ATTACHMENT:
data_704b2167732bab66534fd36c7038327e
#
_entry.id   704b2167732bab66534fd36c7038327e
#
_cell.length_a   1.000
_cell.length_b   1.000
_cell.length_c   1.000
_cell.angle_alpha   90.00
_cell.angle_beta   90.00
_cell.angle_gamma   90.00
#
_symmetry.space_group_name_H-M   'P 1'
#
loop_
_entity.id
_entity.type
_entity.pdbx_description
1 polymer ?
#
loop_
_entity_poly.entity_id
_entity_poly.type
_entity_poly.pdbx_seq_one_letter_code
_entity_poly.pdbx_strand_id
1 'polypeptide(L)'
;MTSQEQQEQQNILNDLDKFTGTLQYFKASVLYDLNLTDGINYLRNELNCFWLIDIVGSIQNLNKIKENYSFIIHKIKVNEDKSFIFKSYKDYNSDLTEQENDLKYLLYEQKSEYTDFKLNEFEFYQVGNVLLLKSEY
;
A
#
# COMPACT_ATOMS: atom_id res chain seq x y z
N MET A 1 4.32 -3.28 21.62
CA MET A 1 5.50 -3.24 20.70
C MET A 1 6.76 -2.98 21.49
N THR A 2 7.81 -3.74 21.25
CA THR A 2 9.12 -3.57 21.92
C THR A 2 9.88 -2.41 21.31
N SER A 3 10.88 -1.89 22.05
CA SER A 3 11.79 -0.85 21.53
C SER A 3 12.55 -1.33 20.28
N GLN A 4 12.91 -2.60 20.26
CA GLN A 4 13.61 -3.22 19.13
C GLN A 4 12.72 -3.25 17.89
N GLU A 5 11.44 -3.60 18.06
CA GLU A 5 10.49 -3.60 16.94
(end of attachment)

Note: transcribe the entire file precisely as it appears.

data_704b2167732bab66534fd36c7038327e
#
_entry.id   704b2167732bab66534fd36c7038327e
#
_cell.length_a   1.000
_cell.length_b   1.000
_cell.length_c   1.000
_cell.angle_alpha   90.00
_cell.angle_beta   90.00
_cell.angle_gamma   90.00
#
_symmetry.space_group_name_H-M   'P 1'
#
loop_
_entity.id
_entity.type
_entity.pdbx_description
1 polymer ?
#
loop_
_entity_poly.entity_id
_entity_poly.type
_entity_poly.pdbx_seq_one_letter_code
_entity_poly.pdbx_strand_id
1 'polypeptide(L)'
;MTSQEQQEQQNILNDLDKFTGTLQYFKASVLYDLNLTDGINYLRNELNCFWLIDIVGSIQNLNKIKENYSFIIHKIKVNEDKSFIFKSYKDYNSDLTEQENDLKYLLYEQKSEYTDFKLNEFEFYQVGNVLLLKSEY
;
A
#
# COMPACT_ATOMS: atom_id res chain seq x y z
N MET A 1 4.32 -3.28 21.62
CA MET A 1 5.50 -3.24 20.70
C MET A 1 6.76 -2.98 21.49
N THR A 2 7.81 -3.74 21.25
CA THR A 2 9.12 -3.57 21.92
C THR A 2 9.88 -2.41 21.31
N SER A 3 10.88 -1.89 22.05
CA SER A 3 11.79 -0.85 21.53
C SER A 3 12.55 -1.33 20.28
N GLN A 4 12.91 -2.60 20.26
CA GLN A 4 13.61 -3.22 19.13
C GLN A 4 12.72 -3.25 17.89
N GLU A 5 11.44 -3.60 18.06
CA GLU A 5 10.49 -3.60 16.94